From email@example.com Fri Nov 17 10:21:37 2000
Date: Thu, 16 Nov 2000 22:57:08 -0600 (CST)
From: “Child Labur News Service” <firstname.lastname@example.org>
Subject: Child Labour News Service Release—15 November 2000
Organization: Child Labour News Service
Rome: More than 400,000 children between the ages of 11 and 14 work in coffee shops and construction sites among other places in Italy despite laws stating they should be in school, a trade union report revealed.
The report based on a two-year survey showed that 47% of the children are employed by coffee shops or restaurants, 15% by gas stations or as car park staff and 17% as hawkers, according to the CGIL federation report which is to be officially published soon.
Another 10% were said to work as unskilled workers, masons, plumbers or electricians on construction sites.
“It is easy to see children work in Brazil, Nepal or in the Philippines and it is still easier to see them in India and Bangladesh,” the daily newspaper La Republica commented on the report.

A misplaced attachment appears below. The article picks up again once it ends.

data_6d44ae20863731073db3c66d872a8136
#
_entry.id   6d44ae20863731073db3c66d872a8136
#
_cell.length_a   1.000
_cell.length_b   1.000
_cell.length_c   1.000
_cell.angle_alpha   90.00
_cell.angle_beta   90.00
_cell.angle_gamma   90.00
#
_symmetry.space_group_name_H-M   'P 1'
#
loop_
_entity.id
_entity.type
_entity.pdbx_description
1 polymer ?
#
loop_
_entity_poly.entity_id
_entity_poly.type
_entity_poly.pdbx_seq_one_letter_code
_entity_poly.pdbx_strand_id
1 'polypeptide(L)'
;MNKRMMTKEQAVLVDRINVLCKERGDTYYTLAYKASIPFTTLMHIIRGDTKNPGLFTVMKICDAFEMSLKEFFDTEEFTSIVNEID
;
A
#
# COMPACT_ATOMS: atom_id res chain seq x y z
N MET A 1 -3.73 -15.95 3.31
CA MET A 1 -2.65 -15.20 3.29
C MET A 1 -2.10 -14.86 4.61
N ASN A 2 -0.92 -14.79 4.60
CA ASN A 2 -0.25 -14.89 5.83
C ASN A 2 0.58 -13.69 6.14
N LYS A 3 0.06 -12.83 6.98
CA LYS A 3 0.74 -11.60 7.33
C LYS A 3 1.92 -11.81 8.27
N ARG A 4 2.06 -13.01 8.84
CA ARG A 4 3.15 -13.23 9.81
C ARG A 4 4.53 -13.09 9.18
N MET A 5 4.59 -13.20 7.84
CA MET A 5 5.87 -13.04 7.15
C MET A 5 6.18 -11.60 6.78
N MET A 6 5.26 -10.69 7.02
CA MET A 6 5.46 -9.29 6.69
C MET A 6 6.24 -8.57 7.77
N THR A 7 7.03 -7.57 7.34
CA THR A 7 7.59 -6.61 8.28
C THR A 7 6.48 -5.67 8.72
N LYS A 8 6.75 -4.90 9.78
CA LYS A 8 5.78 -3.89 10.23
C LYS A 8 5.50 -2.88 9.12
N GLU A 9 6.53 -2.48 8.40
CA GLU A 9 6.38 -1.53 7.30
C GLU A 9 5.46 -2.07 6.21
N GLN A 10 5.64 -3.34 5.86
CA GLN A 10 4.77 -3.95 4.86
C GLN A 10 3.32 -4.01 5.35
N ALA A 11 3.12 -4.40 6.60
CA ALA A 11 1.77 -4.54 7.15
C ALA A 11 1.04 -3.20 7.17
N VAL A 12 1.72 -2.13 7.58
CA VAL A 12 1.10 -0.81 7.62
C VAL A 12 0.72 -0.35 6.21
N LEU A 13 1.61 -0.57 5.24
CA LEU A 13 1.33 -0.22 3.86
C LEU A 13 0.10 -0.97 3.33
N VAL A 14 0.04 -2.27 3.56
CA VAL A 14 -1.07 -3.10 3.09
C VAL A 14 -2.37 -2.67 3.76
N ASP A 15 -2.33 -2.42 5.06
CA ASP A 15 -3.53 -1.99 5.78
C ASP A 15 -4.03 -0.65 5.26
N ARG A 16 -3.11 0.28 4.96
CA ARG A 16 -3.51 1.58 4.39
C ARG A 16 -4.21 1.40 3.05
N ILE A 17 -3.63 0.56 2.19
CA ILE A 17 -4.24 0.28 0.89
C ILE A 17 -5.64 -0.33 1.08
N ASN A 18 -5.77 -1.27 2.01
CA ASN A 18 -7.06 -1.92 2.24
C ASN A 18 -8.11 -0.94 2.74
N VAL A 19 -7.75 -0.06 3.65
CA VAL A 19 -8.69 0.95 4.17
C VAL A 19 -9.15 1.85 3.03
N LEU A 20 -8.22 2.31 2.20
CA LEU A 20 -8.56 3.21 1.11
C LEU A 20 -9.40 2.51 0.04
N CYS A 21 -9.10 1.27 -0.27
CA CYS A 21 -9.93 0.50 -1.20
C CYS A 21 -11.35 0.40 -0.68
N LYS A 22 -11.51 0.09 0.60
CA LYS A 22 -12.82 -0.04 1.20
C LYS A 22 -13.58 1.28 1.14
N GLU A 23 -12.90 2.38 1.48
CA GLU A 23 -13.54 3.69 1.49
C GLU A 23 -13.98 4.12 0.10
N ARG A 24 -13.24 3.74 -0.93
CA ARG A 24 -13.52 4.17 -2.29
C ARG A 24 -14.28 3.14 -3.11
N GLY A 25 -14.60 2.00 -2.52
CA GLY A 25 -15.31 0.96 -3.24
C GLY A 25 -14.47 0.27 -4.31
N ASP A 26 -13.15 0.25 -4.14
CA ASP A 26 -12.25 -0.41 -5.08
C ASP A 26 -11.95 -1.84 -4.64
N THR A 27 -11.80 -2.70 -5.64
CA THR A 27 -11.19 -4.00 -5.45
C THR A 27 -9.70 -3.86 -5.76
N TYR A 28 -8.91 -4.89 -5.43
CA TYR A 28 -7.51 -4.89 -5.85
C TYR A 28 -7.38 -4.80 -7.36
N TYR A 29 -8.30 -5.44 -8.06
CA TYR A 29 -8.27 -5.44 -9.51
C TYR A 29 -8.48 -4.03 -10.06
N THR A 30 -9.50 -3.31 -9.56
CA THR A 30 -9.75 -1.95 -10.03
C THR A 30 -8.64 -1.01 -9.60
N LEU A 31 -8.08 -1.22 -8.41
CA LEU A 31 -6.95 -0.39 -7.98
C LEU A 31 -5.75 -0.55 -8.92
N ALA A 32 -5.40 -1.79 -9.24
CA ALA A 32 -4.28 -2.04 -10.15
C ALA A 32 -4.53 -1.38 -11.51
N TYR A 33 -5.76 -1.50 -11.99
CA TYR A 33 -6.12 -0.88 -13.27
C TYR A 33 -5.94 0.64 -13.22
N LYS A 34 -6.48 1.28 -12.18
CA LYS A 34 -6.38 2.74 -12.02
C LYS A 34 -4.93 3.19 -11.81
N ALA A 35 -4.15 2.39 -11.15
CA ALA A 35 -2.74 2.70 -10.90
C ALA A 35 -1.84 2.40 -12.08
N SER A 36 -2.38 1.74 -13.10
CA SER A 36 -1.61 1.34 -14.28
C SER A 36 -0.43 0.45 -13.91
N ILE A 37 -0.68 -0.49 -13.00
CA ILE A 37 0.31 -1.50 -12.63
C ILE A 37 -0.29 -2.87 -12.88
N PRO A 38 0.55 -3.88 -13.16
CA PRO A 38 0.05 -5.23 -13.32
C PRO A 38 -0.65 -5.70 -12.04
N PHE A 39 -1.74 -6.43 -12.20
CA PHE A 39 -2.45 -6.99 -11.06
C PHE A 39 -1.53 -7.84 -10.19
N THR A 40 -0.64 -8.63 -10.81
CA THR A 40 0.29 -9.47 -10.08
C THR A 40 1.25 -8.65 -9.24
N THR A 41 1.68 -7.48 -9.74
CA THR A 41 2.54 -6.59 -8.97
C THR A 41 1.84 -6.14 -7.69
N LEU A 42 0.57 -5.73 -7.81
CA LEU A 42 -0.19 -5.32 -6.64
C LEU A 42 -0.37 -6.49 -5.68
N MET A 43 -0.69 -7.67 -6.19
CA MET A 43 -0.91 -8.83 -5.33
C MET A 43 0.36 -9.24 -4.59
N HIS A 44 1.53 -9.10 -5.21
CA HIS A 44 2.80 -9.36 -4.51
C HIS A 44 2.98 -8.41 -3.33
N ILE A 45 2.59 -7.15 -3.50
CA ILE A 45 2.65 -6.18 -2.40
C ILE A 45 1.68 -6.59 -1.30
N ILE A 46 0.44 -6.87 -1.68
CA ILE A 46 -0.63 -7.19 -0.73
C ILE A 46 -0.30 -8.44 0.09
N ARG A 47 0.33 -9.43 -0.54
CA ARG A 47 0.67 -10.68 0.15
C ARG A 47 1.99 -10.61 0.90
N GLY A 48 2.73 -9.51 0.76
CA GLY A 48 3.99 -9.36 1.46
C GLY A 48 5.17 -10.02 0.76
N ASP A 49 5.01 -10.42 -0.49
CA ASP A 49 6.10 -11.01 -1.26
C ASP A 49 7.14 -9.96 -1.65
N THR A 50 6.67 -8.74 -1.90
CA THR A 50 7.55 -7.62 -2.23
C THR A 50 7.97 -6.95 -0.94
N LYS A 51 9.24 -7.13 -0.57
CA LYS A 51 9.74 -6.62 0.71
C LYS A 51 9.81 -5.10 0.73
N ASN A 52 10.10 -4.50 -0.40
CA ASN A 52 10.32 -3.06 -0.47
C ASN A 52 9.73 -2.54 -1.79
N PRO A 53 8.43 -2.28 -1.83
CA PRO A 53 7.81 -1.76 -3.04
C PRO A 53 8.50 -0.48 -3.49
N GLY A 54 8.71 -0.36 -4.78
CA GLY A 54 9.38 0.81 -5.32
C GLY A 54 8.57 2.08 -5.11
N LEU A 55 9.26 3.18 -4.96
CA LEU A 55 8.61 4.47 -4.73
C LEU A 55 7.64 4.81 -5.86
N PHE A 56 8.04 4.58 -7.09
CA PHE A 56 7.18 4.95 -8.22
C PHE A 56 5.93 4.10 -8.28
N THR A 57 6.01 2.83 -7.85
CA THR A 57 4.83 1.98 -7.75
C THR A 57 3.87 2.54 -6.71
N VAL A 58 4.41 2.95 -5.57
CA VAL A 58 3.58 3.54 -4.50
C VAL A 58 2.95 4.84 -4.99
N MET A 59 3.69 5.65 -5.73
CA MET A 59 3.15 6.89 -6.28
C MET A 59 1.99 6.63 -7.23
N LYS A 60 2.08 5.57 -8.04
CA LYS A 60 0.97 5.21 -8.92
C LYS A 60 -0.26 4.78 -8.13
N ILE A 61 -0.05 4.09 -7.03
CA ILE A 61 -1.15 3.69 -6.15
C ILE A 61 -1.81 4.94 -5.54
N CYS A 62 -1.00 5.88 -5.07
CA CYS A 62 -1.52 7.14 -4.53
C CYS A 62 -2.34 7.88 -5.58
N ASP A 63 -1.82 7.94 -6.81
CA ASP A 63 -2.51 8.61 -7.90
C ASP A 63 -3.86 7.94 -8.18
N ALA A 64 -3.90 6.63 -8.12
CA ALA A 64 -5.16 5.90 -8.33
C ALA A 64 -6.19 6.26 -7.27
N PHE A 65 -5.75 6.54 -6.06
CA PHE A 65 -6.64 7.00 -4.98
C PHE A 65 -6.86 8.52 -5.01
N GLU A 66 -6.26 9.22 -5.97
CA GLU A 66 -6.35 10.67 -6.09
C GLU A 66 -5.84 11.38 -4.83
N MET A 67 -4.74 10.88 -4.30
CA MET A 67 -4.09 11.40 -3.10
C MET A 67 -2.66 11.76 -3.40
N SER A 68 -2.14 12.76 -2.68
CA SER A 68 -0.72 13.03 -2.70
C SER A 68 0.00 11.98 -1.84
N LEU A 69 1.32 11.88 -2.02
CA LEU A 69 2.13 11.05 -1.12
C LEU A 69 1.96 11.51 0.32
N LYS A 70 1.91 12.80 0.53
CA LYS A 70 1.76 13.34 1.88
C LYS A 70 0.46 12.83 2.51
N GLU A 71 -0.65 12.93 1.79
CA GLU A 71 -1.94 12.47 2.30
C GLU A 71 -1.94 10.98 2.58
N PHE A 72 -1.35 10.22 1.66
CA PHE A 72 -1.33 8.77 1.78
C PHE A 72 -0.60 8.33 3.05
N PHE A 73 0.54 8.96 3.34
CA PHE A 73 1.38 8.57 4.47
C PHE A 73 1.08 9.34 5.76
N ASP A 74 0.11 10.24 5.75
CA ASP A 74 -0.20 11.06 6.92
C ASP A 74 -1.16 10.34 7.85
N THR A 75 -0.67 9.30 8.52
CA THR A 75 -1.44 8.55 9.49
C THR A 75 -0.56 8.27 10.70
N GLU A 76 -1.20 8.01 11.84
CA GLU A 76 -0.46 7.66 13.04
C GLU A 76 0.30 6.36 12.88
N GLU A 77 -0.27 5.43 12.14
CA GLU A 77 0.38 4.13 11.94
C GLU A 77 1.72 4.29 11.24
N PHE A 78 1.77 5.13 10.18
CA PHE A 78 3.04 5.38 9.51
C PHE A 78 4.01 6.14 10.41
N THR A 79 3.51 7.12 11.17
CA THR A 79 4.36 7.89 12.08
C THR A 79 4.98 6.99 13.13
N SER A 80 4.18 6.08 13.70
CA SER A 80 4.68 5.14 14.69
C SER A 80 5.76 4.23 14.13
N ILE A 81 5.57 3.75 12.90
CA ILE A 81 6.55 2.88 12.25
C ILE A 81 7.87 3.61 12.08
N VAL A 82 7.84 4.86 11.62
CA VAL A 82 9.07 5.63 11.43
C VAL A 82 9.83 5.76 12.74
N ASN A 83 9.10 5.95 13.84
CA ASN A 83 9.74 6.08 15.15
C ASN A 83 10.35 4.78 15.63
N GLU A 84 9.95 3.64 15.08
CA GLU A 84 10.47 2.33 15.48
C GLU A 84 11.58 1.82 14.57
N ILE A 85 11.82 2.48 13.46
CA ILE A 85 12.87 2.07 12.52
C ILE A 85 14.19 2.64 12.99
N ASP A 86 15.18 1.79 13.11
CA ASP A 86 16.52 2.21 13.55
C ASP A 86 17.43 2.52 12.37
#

“But it is not hard either to find them close to us.”
Child labour is rampant in economically depressed southern Italy but many children are also found working in the more affluent northeast of the country.
In the south, children work in companies, which seek cheap labour, said Luigi Agostini of the CGIL's social department. But in the north they mainly help out in family businesses.
Education is compulsory in Italy until the age of 15, but 42% of those working before that age have dropped out of school, while the rest is trying to attend classes in spite of a busy work schedule.
The report said the latter was notably the case with Asian immigrants who help their parents after school.
More than a half of the children also work more than eight hours a day but forego any of the benefits enjoyed by regular workers, such as fixed work hours or paid vacations.
Their status also makes them prone to accidents, with 13% of cases reported. But employers have also sought to cover up a stunning 61% of accidents, according to the report.
Four out of 10 children make less than 200,000 lire ($89) a month and only 4% gain more than one million lire.
The figures drew a bitter reaction by the head of the CGIL Institute for Social Research, Agostino Megale, who rapped Italian legislators for failing to vote a law, sitting in parliament, that would impose product labels guaranteeing that no child labour was involved in the manufacture.